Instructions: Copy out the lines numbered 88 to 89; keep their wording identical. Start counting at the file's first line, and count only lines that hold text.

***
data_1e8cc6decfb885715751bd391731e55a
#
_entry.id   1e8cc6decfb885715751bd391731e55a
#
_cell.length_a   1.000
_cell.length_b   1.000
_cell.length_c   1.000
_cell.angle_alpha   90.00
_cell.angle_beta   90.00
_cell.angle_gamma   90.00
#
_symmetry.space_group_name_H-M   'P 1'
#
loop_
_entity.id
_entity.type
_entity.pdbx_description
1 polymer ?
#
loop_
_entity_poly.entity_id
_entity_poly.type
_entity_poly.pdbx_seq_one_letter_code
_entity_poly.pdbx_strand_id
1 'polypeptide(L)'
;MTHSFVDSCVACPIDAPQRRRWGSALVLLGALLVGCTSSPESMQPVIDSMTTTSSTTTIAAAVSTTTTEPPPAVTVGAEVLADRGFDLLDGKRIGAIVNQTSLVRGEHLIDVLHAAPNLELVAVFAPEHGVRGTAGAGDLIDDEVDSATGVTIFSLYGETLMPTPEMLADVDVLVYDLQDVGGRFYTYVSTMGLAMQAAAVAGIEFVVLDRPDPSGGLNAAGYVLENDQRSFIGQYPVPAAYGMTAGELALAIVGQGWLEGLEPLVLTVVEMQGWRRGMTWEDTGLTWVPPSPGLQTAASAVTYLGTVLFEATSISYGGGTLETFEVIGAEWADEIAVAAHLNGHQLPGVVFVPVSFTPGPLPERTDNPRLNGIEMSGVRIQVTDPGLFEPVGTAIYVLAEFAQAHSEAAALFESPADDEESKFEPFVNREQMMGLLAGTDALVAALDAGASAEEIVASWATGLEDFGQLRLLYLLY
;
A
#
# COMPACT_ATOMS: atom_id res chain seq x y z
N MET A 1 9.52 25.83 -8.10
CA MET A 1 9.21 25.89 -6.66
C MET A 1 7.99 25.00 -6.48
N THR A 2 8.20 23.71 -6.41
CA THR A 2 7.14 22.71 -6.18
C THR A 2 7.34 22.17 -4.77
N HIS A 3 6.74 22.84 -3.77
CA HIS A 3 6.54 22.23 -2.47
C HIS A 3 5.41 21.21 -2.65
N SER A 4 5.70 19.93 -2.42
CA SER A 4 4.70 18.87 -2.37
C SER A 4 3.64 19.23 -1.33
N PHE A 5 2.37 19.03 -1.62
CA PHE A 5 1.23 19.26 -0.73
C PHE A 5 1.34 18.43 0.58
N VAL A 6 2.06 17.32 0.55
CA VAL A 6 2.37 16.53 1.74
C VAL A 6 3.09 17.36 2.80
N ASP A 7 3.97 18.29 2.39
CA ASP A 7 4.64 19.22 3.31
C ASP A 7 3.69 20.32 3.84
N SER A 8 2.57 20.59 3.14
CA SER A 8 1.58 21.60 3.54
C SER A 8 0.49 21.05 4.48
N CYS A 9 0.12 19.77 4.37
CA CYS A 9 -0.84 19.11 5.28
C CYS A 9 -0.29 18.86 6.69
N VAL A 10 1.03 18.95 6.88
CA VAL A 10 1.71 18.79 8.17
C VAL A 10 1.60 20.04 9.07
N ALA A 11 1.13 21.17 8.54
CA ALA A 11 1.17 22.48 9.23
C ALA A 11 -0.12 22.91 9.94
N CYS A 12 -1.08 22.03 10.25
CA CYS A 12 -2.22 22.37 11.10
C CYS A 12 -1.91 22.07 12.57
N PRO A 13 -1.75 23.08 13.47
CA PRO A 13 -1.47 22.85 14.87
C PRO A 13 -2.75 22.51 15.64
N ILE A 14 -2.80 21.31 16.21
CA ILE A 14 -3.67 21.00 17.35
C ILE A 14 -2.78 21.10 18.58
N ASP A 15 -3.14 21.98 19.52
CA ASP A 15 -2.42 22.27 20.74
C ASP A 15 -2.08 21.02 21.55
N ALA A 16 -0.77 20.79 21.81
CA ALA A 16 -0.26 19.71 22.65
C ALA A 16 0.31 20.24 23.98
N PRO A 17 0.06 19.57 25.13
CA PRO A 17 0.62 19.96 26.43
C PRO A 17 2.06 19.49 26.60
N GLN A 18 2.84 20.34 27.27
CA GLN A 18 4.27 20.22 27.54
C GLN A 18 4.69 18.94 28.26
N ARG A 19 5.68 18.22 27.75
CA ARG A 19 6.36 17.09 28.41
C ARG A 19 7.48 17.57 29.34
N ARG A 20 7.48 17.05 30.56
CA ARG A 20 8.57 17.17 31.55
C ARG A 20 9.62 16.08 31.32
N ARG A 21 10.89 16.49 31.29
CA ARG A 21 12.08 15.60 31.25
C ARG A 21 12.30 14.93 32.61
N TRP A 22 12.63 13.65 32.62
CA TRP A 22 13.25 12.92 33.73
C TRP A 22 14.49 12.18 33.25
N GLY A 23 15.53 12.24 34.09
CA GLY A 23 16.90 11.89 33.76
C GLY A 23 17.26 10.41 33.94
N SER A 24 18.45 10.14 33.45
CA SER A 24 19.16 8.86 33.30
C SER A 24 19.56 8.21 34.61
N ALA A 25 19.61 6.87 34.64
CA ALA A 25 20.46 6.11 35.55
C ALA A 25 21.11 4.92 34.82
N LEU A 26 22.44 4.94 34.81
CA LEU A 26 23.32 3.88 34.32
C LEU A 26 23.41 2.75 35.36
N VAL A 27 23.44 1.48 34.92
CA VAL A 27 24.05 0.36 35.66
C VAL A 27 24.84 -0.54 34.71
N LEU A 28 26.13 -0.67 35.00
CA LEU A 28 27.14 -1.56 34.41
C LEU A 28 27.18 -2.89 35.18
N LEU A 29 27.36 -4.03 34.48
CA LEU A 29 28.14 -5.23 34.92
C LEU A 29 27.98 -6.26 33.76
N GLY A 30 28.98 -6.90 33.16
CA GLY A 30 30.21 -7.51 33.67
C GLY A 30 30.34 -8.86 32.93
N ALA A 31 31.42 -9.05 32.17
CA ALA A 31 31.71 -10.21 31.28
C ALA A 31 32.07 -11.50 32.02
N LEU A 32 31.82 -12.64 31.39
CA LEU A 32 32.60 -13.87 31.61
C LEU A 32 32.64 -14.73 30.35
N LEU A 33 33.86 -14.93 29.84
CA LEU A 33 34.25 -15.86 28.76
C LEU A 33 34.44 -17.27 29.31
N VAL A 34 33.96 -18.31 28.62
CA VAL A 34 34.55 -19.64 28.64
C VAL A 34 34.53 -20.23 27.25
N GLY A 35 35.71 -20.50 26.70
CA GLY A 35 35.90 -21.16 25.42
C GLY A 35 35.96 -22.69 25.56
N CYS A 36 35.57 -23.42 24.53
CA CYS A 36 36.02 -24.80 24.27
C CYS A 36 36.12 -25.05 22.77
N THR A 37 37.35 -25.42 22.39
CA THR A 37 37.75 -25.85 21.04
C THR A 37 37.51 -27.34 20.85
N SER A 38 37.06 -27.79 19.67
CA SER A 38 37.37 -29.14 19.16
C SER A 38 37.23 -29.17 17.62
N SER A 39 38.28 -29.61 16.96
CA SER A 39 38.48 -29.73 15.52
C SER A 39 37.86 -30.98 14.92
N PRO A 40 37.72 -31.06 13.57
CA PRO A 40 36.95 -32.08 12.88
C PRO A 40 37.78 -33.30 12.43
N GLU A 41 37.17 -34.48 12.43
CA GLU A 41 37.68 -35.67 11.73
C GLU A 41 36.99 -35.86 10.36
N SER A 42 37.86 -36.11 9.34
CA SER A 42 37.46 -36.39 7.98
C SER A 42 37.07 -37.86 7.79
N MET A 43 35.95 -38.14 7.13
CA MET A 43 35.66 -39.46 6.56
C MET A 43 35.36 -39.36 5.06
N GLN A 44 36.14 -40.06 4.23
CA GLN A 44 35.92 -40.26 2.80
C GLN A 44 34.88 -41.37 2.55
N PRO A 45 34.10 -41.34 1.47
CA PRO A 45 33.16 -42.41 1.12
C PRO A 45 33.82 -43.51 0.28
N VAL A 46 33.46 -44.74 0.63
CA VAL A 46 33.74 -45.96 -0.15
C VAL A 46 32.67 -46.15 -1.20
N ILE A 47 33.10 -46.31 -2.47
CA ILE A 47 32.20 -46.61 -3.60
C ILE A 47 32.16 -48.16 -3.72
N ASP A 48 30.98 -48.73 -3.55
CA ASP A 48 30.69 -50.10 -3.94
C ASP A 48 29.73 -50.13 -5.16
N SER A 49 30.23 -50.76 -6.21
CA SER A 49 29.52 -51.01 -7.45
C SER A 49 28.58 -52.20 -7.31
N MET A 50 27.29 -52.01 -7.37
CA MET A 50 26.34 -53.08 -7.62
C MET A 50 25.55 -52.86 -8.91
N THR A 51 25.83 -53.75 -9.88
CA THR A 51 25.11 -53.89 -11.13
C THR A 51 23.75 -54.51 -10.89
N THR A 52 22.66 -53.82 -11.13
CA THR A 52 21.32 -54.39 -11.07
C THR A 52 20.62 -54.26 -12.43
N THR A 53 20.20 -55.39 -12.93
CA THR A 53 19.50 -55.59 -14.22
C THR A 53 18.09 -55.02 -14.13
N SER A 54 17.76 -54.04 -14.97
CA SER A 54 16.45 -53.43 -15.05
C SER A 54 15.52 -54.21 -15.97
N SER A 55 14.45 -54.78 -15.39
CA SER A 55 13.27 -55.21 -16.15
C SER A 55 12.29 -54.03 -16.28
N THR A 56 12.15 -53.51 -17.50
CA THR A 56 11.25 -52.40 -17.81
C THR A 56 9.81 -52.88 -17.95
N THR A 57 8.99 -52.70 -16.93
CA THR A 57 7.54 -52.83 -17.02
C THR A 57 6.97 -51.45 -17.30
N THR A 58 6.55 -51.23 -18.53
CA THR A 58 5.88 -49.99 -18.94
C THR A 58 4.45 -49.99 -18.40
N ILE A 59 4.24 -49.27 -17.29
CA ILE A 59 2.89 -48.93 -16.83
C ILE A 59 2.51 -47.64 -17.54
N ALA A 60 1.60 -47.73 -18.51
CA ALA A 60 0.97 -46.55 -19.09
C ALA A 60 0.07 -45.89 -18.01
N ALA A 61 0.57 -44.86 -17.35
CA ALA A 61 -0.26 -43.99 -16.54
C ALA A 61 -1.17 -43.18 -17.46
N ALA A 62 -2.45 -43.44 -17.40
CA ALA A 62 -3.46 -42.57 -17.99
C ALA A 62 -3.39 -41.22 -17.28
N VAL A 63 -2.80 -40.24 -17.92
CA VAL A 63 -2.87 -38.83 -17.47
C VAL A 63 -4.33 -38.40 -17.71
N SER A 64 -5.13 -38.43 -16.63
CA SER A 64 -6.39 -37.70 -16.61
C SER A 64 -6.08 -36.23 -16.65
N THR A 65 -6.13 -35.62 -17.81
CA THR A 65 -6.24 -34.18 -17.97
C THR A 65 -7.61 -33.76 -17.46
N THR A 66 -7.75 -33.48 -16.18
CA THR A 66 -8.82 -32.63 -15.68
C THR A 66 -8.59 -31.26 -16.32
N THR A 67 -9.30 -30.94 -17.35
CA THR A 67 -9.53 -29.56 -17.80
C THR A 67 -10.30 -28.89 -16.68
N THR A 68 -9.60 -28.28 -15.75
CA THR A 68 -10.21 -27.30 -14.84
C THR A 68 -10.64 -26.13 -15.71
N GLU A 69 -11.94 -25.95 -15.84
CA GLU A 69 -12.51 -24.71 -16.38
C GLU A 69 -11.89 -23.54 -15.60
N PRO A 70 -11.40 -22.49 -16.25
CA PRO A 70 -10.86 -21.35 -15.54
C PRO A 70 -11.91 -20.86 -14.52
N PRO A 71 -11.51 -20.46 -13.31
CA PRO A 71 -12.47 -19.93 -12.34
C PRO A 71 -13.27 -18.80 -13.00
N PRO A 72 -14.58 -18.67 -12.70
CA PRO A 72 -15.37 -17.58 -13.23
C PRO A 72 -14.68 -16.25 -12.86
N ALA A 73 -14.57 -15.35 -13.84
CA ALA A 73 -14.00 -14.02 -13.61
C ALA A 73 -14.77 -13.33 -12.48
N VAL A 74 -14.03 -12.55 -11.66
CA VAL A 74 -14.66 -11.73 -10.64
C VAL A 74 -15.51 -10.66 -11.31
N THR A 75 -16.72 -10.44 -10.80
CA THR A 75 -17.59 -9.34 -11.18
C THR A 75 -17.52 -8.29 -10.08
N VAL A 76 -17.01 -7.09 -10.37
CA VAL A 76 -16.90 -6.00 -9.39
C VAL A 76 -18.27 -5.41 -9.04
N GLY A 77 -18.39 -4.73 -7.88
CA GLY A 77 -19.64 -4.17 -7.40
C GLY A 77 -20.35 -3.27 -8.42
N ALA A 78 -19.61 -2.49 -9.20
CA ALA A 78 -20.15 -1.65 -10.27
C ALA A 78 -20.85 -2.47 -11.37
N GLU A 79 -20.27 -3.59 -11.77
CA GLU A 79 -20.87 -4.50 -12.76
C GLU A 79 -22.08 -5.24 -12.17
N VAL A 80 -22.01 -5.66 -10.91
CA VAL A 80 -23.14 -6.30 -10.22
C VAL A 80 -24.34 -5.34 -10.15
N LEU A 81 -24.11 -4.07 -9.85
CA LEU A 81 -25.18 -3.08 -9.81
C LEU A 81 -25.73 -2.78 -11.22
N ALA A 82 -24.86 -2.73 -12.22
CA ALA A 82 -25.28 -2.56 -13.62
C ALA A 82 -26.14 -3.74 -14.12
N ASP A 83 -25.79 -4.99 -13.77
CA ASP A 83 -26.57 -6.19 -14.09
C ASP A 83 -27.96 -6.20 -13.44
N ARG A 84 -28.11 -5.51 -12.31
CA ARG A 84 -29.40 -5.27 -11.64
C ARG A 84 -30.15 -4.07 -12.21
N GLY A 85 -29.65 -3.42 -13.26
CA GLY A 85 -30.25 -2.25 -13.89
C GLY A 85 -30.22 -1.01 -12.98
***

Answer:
N ARG A 20 7.48 17.05 30.56
CA ARG A 20 8.57 17.17 31.55